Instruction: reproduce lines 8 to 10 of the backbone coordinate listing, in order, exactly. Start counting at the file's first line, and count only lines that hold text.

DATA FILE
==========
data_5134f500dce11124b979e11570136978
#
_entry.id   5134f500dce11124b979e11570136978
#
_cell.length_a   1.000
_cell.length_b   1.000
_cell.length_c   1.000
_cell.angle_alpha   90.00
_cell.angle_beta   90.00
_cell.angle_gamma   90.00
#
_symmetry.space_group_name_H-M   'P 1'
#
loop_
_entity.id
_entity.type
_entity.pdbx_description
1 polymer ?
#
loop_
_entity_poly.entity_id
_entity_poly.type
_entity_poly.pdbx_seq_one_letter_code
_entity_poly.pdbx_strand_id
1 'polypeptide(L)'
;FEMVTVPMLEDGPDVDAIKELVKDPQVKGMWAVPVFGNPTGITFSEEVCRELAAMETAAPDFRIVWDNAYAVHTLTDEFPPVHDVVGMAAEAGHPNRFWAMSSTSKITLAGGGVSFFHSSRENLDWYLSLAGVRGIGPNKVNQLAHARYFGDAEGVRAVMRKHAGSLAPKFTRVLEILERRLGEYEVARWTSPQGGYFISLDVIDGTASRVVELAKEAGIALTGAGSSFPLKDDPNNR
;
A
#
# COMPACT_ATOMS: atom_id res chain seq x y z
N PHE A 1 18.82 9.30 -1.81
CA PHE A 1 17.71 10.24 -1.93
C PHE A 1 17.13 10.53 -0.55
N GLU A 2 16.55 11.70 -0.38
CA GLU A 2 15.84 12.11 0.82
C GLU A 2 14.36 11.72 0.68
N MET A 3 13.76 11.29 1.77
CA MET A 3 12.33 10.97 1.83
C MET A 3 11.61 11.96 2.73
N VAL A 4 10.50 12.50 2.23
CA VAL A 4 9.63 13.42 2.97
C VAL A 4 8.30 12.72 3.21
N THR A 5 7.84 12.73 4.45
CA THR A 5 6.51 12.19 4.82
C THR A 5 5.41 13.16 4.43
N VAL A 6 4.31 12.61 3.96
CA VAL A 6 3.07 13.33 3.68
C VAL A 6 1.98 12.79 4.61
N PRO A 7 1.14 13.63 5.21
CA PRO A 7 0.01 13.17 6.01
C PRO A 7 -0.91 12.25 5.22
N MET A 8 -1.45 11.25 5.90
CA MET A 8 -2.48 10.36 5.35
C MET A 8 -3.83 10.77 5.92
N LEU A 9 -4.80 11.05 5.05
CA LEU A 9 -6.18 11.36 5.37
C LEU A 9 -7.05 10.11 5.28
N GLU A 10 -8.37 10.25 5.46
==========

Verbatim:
_cell.angle_alpha   90.00
_cell.angle_beta   90.00
_cell.angle_gamma   90.00